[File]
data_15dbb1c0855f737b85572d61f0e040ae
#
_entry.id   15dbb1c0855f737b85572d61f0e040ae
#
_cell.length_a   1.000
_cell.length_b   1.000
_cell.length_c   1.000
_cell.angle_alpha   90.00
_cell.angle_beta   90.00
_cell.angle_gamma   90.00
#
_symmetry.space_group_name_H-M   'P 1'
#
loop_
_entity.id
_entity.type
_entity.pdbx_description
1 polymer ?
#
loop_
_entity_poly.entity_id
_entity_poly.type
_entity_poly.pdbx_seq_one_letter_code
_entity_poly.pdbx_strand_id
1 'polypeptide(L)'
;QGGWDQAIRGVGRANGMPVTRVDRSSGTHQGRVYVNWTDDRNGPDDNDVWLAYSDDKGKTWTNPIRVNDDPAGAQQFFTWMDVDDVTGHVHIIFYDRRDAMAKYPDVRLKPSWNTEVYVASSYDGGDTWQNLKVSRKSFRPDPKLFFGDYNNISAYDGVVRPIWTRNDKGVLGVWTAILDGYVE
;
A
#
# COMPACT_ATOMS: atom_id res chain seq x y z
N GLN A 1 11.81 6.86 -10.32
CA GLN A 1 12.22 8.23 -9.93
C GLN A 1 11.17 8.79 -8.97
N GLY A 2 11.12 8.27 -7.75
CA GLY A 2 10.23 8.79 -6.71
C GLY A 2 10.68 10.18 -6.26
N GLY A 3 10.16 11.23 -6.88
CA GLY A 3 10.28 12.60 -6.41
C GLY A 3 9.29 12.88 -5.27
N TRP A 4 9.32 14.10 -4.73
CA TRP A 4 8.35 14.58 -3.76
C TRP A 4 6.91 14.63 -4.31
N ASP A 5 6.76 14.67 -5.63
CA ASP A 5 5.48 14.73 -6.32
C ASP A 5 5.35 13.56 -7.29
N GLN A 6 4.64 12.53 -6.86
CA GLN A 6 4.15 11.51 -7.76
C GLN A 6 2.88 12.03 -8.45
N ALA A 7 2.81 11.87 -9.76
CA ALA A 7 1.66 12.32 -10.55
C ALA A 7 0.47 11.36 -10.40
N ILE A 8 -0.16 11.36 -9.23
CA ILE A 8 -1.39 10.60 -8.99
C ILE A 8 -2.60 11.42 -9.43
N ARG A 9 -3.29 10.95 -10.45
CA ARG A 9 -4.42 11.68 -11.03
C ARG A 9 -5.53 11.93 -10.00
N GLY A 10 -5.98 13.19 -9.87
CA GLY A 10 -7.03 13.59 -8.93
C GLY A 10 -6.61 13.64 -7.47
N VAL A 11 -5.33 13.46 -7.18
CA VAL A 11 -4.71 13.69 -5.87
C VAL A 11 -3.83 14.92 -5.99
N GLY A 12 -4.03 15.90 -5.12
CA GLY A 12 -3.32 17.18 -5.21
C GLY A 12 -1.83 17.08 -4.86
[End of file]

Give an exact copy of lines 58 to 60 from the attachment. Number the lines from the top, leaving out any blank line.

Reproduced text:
N GLY A 10 -5.98 13.19 -9.87
CA GLY A 10 -7.03 13.59 -8.93
C GLY A 10 -6.61 13.64 -7.47